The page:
They saw that the fire had not harmed their bodies, nor was a hair of their heads singed. (Dan. 3:27)

I WAS CONFUSED when a friend insisted on providing my family a sumptuous holiday feast, claiming God had impressed upon her to do so. We live on a tight budget, but we’re not destitute. Her generosity seemed misdirected.

Then another friend contacted me on behalf of a struggling local family who had recently lost everything in an area-wide flood. I knew it was no coincidence. Having just been relieved of a week’s worth of grocery shopping, we gladly diverted the funds to the flood victims instead.

When I told my friend about how her holiday dinner had actually helped another family, she just smiled and said, “That’s how you know it’s a God thing.”

Perhaps that’s what Nebuchadnezzar’s satraps and governors were thinking as they crowded around the three Hebrews who just escaped certain death. It would have been spectacle enough had they crawled out of the furnace on their hands and knees, severely burned but still clinging to life. That they emerged wholly unscathed was (and is still) beyond comprehension. It has to be a God thing.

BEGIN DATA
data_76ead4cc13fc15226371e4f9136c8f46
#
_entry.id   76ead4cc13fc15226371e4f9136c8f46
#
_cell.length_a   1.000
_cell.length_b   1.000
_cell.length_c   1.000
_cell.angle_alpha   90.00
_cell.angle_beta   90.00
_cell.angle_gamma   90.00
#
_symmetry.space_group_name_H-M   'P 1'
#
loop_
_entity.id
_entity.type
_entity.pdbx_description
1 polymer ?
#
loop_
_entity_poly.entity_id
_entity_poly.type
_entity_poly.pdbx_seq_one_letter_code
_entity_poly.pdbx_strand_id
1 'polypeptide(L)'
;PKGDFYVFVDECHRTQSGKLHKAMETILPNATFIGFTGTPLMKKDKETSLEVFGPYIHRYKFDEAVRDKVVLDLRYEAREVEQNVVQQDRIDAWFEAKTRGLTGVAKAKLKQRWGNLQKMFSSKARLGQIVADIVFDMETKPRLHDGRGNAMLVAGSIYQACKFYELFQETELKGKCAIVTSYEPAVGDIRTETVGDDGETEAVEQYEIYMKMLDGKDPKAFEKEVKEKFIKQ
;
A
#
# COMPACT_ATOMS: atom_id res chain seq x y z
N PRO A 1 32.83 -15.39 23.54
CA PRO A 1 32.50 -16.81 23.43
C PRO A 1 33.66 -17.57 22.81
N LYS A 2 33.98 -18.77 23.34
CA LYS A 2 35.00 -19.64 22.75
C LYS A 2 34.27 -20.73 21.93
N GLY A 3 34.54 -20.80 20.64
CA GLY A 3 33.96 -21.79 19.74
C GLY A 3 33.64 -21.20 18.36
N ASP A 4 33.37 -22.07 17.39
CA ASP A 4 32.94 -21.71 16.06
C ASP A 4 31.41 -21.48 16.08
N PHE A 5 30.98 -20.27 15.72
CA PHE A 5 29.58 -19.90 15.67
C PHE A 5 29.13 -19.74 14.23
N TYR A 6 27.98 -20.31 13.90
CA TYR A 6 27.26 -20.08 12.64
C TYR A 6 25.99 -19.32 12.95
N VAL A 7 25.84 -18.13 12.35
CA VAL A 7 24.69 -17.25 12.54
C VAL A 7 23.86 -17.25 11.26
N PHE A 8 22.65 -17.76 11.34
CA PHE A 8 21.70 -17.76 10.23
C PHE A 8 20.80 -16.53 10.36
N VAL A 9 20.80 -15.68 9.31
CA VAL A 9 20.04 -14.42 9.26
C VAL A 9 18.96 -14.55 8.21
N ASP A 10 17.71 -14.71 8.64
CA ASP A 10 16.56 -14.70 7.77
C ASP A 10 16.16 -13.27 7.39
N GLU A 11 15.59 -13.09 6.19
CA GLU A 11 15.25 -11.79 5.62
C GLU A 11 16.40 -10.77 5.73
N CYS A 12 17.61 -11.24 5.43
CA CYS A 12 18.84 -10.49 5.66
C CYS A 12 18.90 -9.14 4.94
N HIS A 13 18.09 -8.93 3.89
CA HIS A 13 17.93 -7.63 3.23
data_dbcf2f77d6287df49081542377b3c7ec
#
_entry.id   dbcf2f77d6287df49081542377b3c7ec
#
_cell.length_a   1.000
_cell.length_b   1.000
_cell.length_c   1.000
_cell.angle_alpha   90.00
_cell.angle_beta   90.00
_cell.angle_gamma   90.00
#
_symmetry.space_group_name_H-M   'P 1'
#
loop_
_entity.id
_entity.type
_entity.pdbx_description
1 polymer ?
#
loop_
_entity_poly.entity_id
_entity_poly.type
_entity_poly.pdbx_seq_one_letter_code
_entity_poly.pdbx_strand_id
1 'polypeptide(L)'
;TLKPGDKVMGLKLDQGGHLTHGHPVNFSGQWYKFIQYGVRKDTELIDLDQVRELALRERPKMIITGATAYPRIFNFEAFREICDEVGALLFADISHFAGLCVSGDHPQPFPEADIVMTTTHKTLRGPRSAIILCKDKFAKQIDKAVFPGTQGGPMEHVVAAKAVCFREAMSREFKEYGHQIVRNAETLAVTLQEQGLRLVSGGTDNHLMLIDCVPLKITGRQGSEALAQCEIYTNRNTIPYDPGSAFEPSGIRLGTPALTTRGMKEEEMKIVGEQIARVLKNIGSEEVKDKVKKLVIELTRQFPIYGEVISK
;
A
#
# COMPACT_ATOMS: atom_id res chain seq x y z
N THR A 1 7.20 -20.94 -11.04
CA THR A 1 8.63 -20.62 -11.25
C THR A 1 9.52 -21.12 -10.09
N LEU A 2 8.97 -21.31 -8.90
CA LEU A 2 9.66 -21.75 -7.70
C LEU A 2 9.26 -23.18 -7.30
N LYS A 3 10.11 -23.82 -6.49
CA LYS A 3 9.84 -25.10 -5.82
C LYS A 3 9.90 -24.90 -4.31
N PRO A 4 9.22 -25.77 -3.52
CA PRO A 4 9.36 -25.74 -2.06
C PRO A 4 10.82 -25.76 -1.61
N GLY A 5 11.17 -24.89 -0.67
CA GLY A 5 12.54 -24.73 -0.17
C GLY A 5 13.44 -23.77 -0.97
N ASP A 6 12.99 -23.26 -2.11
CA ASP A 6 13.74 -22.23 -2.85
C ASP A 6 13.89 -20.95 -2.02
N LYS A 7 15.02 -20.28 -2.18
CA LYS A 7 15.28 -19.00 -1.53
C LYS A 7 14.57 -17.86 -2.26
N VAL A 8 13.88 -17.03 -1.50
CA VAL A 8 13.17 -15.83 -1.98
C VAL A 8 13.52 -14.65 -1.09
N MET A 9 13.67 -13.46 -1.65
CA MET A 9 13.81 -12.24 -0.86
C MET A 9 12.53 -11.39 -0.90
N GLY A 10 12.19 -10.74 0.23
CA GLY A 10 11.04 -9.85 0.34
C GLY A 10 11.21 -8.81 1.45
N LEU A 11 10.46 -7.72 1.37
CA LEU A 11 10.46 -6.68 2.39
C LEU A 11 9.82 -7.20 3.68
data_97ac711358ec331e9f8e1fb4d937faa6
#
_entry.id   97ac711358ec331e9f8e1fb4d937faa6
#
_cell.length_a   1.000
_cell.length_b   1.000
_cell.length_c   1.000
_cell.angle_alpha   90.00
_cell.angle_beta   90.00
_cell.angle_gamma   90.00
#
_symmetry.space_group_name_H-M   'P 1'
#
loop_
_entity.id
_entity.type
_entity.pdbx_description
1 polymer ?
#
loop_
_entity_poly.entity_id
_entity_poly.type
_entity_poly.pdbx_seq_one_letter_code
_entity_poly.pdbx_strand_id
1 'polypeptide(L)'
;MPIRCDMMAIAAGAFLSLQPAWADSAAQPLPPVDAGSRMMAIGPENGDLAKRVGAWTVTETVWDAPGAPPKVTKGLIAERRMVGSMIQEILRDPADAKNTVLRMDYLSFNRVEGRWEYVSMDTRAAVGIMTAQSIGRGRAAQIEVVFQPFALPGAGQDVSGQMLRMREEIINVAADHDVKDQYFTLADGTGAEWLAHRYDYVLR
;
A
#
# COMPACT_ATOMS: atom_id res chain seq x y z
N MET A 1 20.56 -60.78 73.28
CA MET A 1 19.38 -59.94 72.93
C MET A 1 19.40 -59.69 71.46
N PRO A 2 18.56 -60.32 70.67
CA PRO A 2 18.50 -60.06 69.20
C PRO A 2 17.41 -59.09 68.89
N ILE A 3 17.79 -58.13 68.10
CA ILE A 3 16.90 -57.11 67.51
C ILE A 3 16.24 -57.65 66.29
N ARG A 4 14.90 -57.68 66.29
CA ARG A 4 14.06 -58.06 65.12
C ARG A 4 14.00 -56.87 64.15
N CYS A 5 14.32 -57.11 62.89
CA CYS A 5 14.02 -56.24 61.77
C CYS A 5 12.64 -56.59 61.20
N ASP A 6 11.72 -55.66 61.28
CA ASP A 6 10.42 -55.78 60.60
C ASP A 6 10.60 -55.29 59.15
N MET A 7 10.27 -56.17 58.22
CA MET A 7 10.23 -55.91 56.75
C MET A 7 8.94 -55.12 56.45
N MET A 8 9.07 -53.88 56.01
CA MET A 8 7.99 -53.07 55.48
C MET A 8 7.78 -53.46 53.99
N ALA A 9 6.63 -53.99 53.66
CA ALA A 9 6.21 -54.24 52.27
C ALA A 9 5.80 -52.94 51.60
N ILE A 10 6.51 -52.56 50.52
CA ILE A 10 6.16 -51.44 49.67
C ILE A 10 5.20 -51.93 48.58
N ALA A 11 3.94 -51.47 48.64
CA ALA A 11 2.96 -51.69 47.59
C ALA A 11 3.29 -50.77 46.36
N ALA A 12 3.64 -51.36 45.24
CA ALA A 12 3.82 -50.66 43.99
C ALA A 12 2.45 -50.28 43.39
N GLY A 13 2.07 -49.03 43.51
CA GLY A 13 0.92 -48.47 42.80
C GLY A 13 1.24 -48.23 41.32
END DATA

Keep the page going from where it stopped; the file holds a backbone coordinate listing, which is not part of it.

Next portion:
I’m thankful for God’s attention-getting demonstrations. They help me appreciate seemingly mundane comforts—a steady job, healthy children, a warm bed—as emblems of His providence rather than fruits of my own labor. From this reoriented perspective of humble adoration, I can rightly discern each blessing for what it really is: a God thing.

Journal about a time when God did something unmistakably gracious

Johnathan Kana lives with his wife and two children in rural central Texas. When he’s not writing, he enjoys playing piano and composing music.

© 2017 Wesleyan Publishing House. Reprinted from Light from the Word. Used by permission.